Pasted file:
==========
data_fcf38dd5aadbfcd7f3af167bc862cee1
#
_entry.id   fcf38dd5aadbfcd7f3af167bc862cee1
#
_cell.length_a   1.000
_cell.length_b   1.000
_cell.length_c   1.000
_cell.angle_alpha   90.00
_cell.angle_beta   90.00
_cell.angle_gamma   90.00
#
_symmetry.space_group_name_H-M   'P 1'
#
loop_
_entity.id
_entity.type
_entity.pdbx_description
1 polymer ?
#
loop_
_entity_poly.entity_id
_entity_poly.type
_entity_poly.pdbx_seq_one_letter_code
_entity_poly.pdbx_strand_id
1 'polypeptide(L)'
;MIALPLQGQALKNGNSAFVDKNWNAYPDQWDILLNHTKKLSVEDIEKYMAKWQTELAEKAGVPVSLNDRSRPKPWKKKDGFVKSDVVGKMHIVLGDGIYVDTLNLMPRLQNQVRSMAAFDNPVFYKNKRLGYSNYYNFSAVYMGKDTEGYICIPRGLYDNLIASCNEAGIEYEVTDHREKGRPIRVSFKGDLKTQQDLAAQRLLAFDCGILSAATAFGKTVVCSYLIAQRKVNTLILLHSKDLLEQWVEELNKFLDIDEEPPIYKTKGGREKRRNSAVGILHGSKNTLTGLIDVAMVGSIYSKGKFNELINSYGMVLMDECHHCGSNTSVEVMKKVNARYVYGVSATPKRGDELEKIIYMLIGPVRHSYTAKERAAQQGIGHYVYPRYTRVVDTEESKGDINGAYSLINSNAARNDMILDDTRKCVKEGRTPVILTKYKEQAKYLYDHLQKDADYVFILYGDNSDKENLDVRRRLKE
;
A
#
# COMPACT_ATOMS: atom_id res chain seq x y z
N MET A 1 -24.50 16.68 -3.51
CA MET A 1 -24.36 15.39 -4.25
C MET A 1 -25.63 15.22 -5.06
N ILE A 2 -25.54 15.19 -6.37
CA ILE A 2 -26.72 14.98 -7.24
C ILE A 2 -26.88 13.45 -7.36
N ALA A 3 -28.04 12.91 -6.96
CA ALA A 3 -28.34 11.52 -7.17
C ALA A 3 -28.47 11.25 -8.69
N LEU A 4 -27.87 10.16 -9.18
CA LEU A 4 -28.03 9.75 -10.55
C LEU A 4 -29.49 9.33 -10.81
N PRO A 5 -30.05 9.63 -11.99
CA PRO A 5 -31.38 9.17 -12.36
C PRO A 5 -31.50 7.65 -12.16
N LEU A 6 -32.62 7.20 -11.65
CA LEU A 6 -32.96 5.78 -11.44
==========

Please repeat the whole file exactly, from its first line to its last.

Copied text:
data_fcf38dd5aadbfcd7f3af167bc862cee1
#
_entry.id   fcf38dd5aadbfcd7f3af167bc862cee1
#
_cell.length_a   1.000
_cell.length_b   1.000
_cell.length_c   1.000
_cell.angle_alpha   90.00
_cell.angle_beta   90.00
_cell.angle_gamma   90.00
#
_symmetry.space_group_name_H-M   'P 1'
#
loop_
_entity.id
_entity.type
_entity.pdbx_description
1 polymer ?
#
loop_
_entity_poly.entity_id
_entity_poly.type
_entity_poly.pdbx_seq_one_letter_code
_entity_poly.pdbx_strand_id
1 'polypeptide(L)'
;MIALPLQGQALKNGNSAFVDKNWNAYPDQWDILLNHTKKLSVEDIEKYMAKWQTELAEKAGVPVSLNDRSRPKPWKKKDGFVKSDVVGKMHIVLGDGIYVDTLNLMPRLQNQVRSMAAFDNPVFYKNKRLGYSNYYNFSAVYMGKDTEGYICIPRGLYDNLIASCNEAGIEYEVTDHREKGRPIRVSFKGDLKTQQDLAAQRLLAFDCGILSAATAFGKTVVCSYLIAQRKVNTLILLHSKDLLEQWVEELNKFLDIDEEPPIYKTKGGREKRRNSAVGILHGSKNTLTGLIDVAMVGSIYSKGKFNELINSYGMVLMDECHHCGSNTSVEVMKKVNARYVYGVSATPKRGDELEKIIYMLIGPVRHSYTAKERAAQQGIGHYVYPRYTRVVDTEESKGDINGAYSLINSNAARNDMILDDTRKCVKEGRTPVILTKYKEQAKYLYDHLQKDADYVFILYGDNSDKENLDVRRRLKE
;
A
#
# COMPACT_ATOMS: atom_id res chain seq x y z
N MET A 1 -24.50 16.68 -3.51
CA MET A 1 -24.36 15.39 -4.25
C MET A 1 -25.63 15.22 -5.06
N ILE A 2 -25.54 15.19 -6.37
CA ILE A 2 -26.72 14.98 -7.24
C ILE A 2 -26.88 13.45 -7.36
N ALA A 3 -28.04 12.91 -6.96
CA ALA A 3 -28.34 11.52 -7.17
C ALA A 3 -28.47 11.25 -8.69
N LEU A 4 -27.87 10.16 -9.18
CA LEU A 4 -28.03 9.75 -10.55
C LEU A 4 -29.49 9.33 -10.81
N PRO A 5 -30.05 9.63 -11.99
CA PRO A 5 -31.38 9.17 -12.36
C PRO A 5 -31.50 7.65 -12.16
N LEU A 6 -32.62 7.20 -11.65
CA LEU A 6 -32.96 5.78 -11.44